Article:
New guest-worker contracts in doubt

Dozens of workers brought from Thailand last year to harvest apples and cherries in the Yakima Valley were supposed to stay in a state-approved hotel, their meals catered by a local Mexican restaurant.

It was months before anyone in authority discovered something was wrong.

The farmworkers, who spoke no English, were living in a motley assortment of cheap motels and a mobile home. Some were sleeping two to a double bed, cooking on the floor and washing their clothes in garbage cans — conditions that state inspectors called "seriously deficient."

The housing flap was among several problems that marked the first attempt to import government-sanctioned "guest workers" for work in Washington orchards.

According to correspondence between Global Horizons, the California-based labor contractor that brought the Thais here, and the state and federal government, as well as internal government memos:

• Global operated without a farm-labor contractors' license for about nine months because federal labor and state employment officials didn't realize the company needed one.

• Some of the Thais told government officials that during their first two months in the U.S., money that was deducted from their paychecks to be sent to their families never arrived.

• Some said they weren't receiving pay stubs and therefore didn't know if they were being paid as their contact required.

• Some said they had signed one contract in Thai with Global before leaving home and another contract in English once they arrived in the U.S., but the language barrier prevented them from knowing what they signed the second time.

Global President Mordechai Orian has called the complaints against his company groundless.

But he is in a battle to continue operating in this state.

Citing concerns over housing, the U.S. Department of Labor last month rejected the company's applications to bring 550 more workers for thinning and pruning jobs to two Yakima Valley farms this year.

The company's state farm-labor contractor license is also in limbo.

The state Department of Labor and Industries rejected Global's request to renew the document, citing underreported and underpaid industrial-insurance premiums for two quarters last year. It cited the company for more than 30 separate violations of the Washington Industrial Safety and Health Act and fined it $3,200.

Global is appealing both the federal and state actions.

"Growers are hurting for help. And this delay is hurting them and it's hurting us." said Orian. He said his company is providing a crucial service for growers worried about a labor shortage.

"We've made a huge investment in the state of Washington. We're not going to roll over and play dead."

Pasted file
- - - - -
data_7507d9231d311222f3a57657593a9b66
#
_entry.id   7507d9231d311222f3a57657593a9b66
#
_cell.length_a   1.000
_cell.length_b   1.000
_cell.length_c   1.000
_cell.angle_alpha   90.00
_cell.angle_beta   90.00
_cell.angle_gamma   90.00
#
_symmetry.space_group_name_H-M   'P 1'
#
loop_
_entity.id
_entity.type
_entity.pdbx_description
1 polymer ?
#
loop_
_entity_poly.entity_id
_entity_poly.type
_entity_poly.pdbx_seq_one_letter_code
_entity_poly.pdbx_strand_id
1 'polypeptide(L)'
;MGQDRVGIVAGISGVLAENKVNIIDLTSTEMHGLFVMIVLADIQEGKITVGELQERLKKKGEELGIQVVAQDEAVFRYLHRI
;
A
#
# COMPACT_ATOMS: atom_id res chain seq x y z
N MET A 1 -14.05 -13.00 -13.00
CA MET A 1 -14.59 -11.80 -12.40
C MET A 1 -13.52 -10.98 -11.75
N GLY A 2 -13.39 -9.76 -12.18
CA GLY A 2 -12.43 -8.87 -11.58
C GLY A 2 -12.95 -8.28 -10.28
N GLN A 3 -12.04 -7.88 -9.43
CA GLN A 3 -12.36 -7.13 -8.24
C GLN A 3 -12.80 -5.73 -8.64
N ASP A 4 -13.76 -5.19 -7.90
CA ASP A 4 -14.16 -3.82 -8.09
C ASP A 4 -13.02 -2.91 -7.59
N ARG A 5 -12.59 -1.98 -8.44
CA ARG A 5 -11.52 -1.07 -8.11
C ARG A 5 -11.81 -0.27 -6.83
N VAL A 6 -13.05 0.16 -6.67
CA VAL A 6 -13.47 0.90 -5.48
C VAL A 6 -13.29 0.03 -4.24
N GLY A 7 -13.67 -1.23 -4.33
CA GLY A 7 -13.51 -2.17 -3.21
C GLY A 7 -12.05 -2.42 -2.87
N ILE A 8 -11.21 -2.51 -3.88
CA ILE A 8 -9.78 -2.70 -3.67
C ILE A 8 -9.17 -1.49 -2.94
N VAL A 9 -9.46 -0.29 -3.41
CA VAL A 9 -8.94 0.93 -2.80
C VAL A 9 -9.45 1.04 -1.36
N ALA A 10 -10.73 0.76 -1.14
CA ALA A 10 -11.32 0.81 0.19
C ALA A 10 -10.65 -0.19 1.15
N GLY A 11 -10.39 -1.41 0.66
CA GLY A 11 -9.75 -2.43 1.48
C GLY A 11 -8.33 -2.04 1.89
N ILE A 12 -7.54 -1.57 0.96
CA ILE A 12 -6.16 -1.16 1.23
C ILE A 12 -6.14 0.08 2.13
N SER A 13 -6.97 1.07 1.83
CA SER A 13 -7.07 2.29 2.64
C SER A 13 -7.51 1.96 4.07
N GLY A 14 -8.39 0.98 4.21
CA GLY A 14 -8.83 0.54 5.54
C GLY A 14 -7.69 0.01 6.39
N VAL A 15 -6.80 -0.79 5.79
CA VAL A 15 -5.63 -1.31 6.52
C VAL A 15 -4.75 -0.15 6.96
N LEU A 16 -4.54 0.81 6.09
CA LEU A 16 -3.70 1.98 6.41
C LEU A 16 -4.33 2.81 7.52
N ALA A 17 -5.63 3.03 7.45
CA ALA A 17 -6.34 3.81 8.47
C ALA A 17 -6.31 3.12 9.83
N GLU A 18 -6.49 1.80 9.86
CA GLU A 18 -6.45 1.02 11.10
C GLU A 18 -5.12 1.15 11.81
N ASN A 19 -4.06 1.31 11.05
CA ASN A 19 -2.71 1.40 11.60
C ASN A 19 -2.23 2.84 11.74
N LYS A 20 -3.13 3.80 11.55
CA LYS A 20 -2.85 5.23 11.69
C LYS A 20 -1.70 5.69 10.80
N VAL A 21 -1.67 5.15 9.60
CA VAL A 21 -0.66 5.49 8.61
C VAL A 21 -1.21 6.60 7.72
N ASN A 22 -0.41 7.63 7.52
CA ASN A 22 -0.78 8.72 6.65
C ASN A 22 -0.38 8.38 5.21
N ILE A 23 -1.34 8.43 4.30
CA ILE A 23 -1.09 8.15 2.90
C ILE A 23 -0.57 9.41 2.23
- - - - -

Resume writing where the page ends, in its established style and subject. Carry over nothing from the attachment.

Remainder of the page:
Farmworker unions and advocacy groups accuse state and federal agencies of failing to properly safeguard the rights of the foreign workers brought into the state.

"You have to wonder whether, given the problems and questions with Global Horizons over housing and other concerns, this process allows for the kind of scrutiny it takes to protect both local and foreign workers," said Michele Besso, senior attorney with the farmworker unit of the Northwest Justice Project.

Agricultural employers or farm-labor contractors like Global can bring foreign workers into the U.S. on nonimmigrant visas called H-2As — if they can show there are no local workers to fill the jobs.

Orian said his privately held company supplies labor to farms in about 25 states across the country — ranging from nut and fruit orchards in Hawaii and Montana to vegetable farms in Maryland and Indiana.

In Washington last year, the Thais thinned trees and harvested fruit at Green Acre Farms in Harrah and Valley Fruit in Wapato.

State officials admit there were early glitches last year and their first attempt to monitor the H-2A program for fruit workers hit some snags. "We anticipate doing things differently this year, ensuring all requirements are met," said Michael Wilson, a spokesman for the Washington Employment Security Department, which makes initial recommendations on H-2As.

The most serious concerns appear to center around how Global housed and paid the Thais.

The men lived in a motel, apartment building and doublewide for about four months before Employment Security officials discovered the problem.

They contacted managers at the Quality Inn in Yakima, where the workers were to have been staying. The managers confirmed that Global had canceled the contract.

Orian, Global's president, said the hotel was fully booked by the time the workers arrived. "We moved them to a motel. It's the same public housing," he said.

Orian said Global is buying property in the Yakima Valley to house its workers.

He denies that the Thais weren't paid as promised. Money diverted for the worker's families was placed in a bank account in Thailand and distributed, he said.

"We'd hear from the Thai government if there was a problem," he said. "We're very open in what we do."

The troubles dogging Global here are not its first.

The U.S. Labor Department is conducting a multistate investigation connected to wage and hour violations by the company, although it declined to give further details. State employment and labor officials are also looking into the wage allegations raised by the Thais last year.

Orian's troubles also extend overseas to Israel, where for a time during the mid-1990s he operated a labor-contracting company that brought workers from parts of Asia to work in construction and agriculture.

In a statement, the Israeli Ministry of Labor cited Global's "illegal employment of migrant workers" as a key reason it eventually canceled the company's labor-contractor license.

Orian said accusations that led to the ministry's action were lies. "There are people who have a lot of jealousies," he said.